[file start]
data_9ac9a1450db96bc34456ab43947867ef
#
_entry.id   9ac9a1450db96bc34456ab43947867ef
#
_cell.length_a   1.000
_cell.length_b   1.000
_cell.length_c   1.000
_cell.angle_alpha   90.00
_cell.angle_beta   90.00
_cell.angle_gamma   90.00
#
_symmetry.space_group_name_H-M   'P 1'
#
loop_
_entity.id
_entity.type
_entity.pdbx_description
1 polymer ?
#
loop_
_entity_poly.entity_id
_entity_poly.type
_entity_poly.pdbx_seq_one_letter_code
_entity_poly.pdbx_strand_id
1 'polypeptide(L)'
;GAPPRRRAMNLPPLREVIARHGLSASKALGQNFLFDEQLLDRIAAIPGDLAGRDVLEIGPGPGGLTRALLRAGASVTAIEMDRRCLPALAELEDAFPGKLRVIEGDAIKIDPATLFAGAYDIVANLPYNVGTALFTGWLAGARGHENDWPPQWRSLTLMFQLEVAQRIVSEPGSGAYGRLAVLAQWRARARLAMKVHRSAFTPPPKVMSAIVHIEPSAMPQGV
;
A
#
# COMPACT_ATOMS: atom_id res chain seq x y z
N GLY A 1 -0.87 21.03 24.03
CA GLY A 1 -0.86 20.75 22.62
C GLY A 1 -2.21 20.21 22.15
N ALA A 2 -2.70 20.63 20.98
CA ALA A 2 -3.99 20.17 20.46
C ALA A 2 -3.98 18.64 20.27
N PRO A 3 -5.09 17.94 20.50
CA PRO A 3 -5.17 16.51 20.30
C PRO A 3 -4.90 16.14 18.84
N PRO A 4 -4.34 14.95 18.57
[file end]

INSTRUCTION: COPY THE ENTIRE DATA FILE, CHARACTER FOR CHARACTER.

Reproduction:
data_9ac9a1450db96bc34456ab43947867ef
#
_entry.id   9ac9a1450db96bc34456ab43947867ef
#
_cell.length_a   1.000
_cell.length_b   1.000
_cell.length_c   1.000
_cell.angle_alpha   90.00
_cell.angle_beta   90.00
_cell.angle_gamma   90.00
#
_symmetry.space_group_name_H-M   'P 1'
#
loop_
_entity.id
_entity.type
_entity.pdbx_description
1 polymer ?
#
loop_
_entity_poly.entity_id
_entity_poly.type
_entity_poly.pdbx_seq_one_letter_code
_entity_poly.pdbx_strand_id
1 'polypeptide(L)'
;GAPPRRRAMNLPPLREVIARHGLSASKALGQNFLFDEQLLDRIAAIPGDLAGRDVLEIGPGPGGLTRALLRAGASVTAIEMDRRCLPALAELEDAFPGKLRVIEGDAIKIDPATLFAGAYDIVANLPYNVGTALFTGWLAGARGHENDWPPQWRSLTLMFQLEVAQRIVSEPGSGAYGRLAVLAQWRARARLAMKVHRSAFTPPPKVMSAIVHIEPSAMPQGV
;
A
#
# COMPACT_ATOMS: atom_id res chain seq x y z
N GLY A 1 -0.87 21.03 24.03
CA GLY A 1 -0.86 20.75 22.62
C GLY A 1 -2.21 20.21 22.15
N ALA A 2 -2.70 20.63 20.98
CA ALA A 2 -3.99 20.17 20.46
C ALA A 2 -3.98 18.64 20.27
N PRO A 3 -5.09 17.94 20.50
CA PRO A 3 -5.17 16.51 20.30
C PRO A 3 -4.90 16.14 18.84
N PRO A 4 -4.34 14.95 18.57